I hope you’ve been enjoying the Focus on Characters posts as much as I have and now see those people a little differently. I’m not abandoning that series, but I decided to take a break from it to talk about the inspirations behind my stories.
Sometimes I know exactly what prompted a story, and sometimes I can recall the collection of circumstances that led to it. Shafter is in the odd place of filling both types of inspiration. I know the moment that Shafter came into being, with the descriptive title of “Trina,” and yet the story itself draws on a broad collection of experiences and influences.
Trina got her name because I fell in love with the name Katrina in a novel about Scotland. I believe it was Kidnapped by Robert Louis Stevenson, read in a children’s illustrated classics when I was young and impressionable. Why Trina instead of Katrina? I realized every main character I was writing about had a name beginning with “K,” so changed hers. Of course, her sister’s name started as Krista, then went through many permutations over the edits, only to end up with Katie, another “K” name. Sigh.
The story itself was an assignment for a Science Fiction and Fantasy writing course in college. A graduate student ran the class and provided a much-maligned view of writing by focusing on publication.
Her class did not inspire my first submission, which had already happened, but certainly got me into the habit. Sadly, the short story (if 8,174 words could be called that–tip: it can’t) did not fare well in the submission pile, perhaps because I’d crammed not just one world but two into those pages. It contained the full story of the novel, with a good bit less detail, but the same beginning, middle, and end. I’d been tasked with writing a short story, so I sat down and came up with one. I’ve renamed stories of that type as novel synopses masquerading as short stories, because that’s what they are. Still, most can be read as a condensed version, perhaps like the illustrated classic.
Anyway, the original inspiration was my assignment, but this is where the swamp comes in.
I have a swamp in my head.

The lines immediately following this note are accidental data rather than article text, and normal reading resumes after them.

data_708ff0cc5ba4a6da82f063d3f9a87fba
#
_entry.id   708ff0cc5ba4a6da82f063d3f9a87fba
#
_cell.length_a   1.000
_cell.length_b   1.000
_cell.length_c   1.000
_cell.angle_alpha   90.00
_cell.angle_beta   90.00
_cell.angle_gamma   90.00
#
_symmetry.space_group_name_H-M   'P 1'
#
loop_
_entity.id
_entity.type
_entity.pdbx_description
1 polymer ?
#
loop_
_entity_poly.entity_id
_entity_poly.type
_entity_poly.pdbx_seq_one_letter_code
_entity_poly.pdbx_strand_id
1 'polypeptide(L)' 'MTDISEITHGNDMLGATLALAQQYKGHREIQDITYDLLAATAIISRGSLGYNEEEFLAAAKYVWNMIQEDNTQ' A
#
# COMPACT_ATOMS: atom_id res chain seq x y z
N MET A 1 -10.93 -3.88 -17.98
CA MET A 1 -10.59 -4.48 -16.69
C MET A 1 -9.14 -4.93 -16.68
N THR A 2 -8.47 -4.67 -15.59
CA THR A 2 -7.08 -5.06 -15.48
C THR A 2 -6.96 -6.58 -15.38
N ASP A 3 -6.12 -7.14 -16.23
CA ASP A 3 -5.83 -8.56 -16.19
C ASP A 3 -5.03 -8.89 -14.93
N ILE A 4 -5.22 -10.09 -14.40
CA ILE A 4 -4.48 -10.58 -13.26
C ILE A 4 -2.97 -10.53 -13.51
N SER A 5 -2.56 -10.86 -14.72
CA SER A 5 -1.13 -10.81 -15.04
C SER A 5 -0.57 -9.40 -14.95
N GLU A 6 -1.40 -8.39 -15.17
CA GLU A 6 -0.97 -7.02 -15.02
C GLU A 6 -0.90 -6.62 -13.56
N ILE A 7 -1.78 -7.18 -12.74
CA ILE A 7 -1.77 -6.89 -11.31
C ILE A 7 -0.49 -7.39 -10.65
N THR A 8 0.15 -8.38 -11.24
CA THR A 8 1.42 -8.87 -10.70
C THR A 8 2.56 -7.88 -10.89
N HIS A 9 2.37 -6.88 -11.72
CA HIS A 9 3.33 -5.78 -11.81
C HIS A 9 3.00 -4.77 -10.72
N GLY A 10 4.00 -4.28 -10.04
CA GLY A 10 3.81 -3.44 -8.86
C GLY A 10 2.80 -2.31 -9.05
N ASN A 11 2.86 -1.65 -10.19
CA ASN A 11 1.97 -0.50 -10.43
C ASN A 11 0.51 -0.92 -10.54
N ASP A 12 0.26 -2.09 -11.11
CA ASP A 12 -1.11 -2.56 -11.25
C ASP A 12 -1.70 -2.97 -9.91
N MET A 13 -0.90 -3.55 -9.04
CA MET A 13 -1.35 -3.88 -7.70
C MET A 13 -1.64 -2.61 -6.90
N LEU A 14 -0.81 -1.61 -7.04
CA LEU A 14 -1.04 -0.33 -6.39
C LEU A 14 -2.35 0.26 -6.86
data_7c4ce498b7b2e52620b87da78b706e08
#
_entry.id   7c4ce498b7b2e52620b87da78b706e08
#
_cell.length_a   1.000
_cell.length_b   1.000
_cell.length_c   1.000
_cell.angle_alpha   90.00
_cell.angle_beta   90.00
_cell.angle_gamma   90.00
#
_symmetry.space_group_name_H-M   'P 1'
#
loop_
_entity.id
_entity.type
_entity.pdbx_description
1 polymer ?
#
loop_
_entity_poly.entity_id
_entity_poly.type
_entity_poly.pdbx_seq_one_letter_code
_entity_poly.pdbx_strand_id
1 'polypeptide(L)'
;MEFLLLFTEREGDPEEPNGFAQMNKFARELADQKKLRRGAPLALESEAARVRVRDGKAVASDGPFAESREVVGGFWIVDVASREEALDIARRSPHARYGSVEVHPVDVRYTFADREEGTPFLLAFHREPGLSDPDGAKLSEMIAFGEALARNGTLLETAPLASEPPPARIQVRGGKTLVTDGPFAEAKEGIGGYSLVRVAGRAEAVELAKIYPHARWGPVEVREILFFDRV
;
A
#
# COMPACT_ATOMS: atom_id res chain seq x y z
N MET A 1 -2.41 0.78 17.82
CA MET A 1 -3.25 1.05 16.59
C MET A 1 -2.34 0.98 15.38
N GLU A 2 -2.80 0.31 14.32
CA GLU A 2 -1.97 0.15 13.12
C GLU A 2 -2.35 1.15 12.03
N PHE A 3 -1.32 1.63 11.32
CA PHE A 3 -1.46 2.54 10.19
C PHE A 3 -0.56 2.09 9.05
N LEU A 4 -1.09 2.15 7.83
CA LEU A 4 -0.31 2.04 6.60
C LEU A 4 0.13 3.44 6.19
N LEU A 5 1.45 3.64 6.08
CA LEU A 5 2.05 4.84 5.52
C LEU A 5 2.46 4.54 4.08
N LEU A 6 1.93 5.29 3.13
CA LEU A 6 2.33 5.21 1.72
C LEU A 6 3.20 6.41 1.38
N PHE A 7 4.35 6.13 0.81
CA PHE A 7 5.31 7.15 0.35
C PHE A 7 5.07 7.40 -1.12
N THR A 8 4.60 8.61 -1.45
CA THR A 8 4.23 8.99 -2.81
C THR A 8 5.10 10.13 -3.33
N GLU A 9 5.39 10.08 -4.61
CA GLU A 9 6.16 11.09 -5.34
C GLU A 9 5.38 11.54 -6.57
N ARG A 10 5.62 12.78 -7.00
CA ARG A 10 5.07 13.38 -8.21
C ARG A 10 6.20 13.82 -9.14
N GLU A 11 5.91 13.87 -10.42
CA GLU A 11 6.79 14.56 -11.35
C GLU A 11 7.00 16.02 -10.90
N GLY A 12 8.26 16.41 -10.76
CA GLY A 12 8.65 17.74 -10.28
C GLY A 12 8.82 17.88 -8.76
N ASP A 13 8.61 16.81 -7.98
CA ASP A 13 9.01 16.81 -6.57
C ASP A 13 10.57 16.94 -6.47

It’s messy, jumbled, and hard to wade through, but contains everything I’ve read, felt, and experienced. If you’ve seen The Princess Bride (and if you haven’t, you should give it a try), this swamp works much like the one in the movie. Without much of a warning, every once in a while, a bubble grows on the surface then explodes with a loud bang.
Where my swamp deviates from that model is in releasing story elements rather than toxic gas, a fact I very much appreciate.
One such element in Shafter is the feel and style of Ceric. When I was in high school, I did a foreign exchange trip with my Spanish class to Barcelona. We toured the old city as part of the trip, and the feel of that place sank into my bones. I had more pictures of those old buildings than I did of anything, or anyone, else, much to my mother’s disappointment.
First City (and yes, that’s the name for reasons) is not a direct copy of old Barcelona. There are elements of other Moorish cities, a touch of Istanbul, and parts coming purely from my imagination. When I re-read the first section of Shafter, old Barcelona springs to life around me from the architecture to the smell of old stone masonry.
The subway tunnels where Trina grew up stem from New York City, absent any functional cars. I’d spent much more time on the subways in Washington, D.C., but those lacked the aura of neglect and grit I needed.
I’m sure, if I thought long enough, I could come up with other connections, but I think I’ll stop here. I hope you’ve enjoyed this glimpse into how Shafter came to be. The earlier novel drafts spent more time in Ceric than the final, culled for length issues. I’ve revived a few of those in my Treats from the Cutting Room Floor, and most likely will add to the selection when I have the chance.
If you’ve read Shafter, is there an element’s origin you’re curious about? Or is there another of my stories you’d like to see show up on this series?